Money, Banks and Finance in Economic Thought

For a Method to the History of Economic Thought

Fontaine Reis de Araujo Patrick, UFRJ

Economics has been, since the last quarter of the last century, dominated by the neoclassical paradigm. A number of theoretical assumptions define the paradigm, but it is also defined by a specific scientific methodology. In order to produce science in economics, researchers should, under the neoclassical hegemony, combine deduction, prediction and falsificationism to produce analysis. This methodological style, brought up by Friedman (1953), however, is not suitable to works on the history of economic thought. A historian of economic ideas is, therefore, amidst the neoclassical paradigm, deprived from a scientific method to give shape to his work. This article is an approach for a method to the history of economic thought. To achieve this goal, this first section presents a critical narrative to the trajectory of method in the history of economic thought. It intends to describe how major controversies evolved and settled throughout the 20th century, further developing the works of McCloskey (1983) and Arida (1996). These authors deny the existence of a universal method in Economics and describe how controversies in economics were dissolved much more through the use of rhetoric, than through scientific evidence obtained in accordance with rigorous methodology. In other words, the first section shows how the emergence of the neoclassical paradigm was not due to the supposed superiority of its scientific method. The second section discusses the nature of economics, stressing its social character, as a science that deals with phenomena that are dependent of human interpretation of reality. Economic facts are not, as in natural sciences, completely exterior to the individual. Economic concepts, therefore, carry a fluidity derived from the complexity of human relations. Besides, as time passes by, society is continuously transformed, affecting economic performance and interactions. If society transforms, social facts are also transformed, and ideas should follow the same trend. Then, in a reality where facts and ideas are moving, the history of economic ideas acquires an element of theoretical construction. In this sense, the description of how facts and ideas connected and evolved in the past could be understood as an ontological effort. Societies transform throughout time, but they also vary with space. Uncountable varieties of economic relations are being processed at all times, each colored by characteristics that are specific to its locus. The last section explore this aspect, and addresses how particularities of different economic systems could impact the formulation of economic ideas. Could those differences constitute distinct descriptions of economic functioning? Different nations behave economically different? Closing remarks are followed, summing up the main conclusions and signaling matters to be further discussed.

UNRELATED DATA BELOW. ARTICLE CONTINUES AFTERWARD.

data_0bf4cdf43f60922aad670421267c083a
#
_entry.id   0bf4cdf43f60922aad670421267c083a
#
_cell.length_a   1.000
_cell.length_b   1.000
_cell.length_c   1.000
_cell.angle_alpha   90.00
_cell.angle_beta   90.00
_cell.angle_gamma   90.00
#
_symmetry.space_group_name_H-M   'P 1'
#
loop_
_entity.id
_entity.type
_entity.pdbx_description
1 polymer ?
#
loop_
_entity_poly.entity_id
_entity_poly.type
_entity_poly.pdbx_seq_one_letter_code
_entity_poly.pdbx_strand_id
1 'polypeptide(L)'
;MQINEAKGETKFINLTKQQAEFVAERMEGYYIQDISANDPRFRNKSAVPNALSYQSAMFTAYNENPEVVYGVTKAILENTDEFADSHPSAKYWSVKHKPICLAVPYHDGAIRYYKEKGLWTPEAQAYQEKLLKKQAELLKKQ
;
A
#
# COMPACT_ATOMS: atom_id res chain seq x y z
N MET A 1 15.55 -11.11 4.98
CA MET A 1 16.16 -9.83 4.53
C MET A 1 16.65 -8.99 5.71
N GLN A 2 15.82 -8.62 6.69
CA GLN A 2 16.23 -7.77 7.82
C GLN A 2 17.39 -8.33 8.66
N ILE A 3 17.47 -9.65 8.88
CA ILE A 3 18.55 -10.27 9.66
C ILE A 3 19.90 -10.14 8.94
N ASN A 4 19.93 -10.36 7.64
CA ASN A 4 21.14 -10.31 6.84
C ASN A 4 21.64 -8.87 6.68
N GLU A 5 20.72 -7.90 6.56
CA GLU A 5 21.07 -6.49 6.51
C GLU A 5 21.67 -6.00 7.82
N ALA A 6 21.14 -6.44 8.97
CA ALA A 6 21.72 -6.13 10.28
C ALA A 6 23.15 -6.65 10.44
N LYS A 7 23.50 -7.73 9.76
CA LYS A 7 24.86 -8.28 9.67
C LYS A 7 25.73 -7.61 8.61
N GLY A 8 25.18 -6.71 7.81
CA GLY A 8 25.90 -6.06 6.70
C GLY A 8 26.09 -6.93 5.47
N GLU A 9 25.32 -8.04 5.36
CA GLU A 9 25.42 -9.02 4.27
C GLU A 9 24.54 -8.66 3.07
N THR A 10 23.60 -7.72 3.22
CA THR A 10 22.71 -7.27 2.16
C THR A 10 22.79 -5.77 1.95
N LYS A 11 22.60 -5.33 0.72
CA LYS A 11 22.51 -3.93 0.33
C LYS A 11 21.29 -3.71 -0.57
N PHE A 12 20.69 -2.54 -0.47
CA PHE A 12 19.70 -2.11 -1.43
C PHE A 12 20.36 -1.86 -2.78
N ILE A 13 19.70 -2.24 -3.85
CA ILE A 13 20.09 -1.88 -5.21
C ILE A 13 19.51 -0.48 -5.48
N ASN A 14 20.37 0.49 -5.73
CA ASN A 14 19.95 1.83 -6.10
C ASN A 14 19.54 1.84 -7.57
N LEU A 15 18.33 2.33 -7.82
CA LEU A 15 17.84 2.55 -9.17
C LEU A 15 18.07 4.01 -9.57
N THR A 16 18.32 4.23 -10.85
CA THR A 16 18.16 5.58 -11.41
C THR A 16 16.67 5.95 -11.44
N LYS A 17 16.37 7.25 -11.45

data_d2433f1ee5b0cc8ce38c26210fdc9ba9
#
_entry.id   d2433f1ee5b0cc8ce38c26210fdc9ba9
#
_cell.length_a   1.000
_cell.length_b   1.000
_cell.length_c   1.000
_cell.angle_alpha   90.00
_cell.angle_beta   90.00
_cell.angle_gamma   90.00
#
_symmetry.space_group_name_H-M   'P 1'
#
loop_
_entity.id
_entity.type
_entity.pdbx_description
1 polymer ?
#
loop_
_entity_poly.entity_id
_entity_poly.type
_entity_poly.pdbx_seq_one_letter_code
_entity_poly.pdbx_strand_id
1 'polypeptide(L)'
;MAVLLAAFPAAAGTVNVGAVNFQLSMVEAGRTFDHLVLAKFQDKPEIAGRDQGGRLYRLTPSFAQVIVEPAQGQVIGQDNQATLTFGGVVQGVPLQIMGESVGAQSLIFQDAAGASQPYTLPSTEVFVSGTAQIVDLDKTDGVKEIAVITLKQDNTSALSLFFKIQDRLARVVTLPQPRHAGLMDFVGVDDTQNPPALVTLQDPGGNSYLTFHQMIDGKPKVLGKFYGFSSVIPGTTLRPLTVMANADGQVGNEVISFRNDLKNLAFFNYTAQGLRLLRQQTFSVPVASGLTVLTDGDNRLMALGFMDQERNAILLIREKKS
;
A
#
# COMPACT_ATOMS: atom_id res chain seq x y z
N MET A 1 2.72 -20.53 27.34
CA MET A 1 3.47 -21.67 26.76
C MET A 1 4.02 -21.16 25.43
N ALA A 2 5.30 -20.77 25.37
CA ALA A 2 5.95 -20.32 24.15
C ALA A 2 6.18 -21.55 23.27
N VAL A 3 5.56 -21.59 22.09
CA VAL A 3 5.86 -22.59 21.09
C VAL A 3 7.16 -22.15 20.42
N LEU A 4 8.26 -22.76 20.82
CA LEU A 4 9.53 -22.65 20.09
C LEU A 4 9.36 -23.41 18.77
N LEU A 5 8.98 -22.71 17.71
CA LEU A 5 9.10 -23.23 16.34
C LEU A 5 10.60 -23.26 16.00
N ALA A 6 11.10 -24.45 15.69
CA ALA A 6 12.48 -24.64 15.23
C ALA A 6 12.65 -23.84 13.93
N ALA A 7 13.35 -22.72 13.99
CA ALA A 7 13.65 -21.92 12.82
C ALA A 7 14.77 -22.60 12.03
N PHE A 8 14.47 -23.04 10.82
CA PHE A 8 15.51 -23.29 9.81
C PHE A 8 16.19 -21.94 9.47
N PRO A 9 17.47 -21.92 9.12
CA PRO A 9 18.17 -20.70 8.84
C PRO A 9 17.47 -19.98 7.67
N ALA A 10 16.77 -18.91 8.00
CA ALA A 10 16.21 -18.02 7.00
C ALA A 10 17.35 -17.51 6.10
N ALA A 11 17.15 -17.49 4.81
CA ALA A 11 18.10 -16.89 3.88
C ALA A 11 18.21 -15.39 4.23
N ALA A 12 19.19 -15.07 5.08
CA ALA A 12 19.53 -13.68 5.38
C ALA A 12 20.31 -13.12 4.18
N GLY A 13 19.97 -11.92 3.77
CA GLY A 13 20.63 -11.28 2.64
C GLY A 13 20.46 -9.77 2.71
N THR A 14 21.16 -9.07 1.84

Area:

Keywords: Method, History of t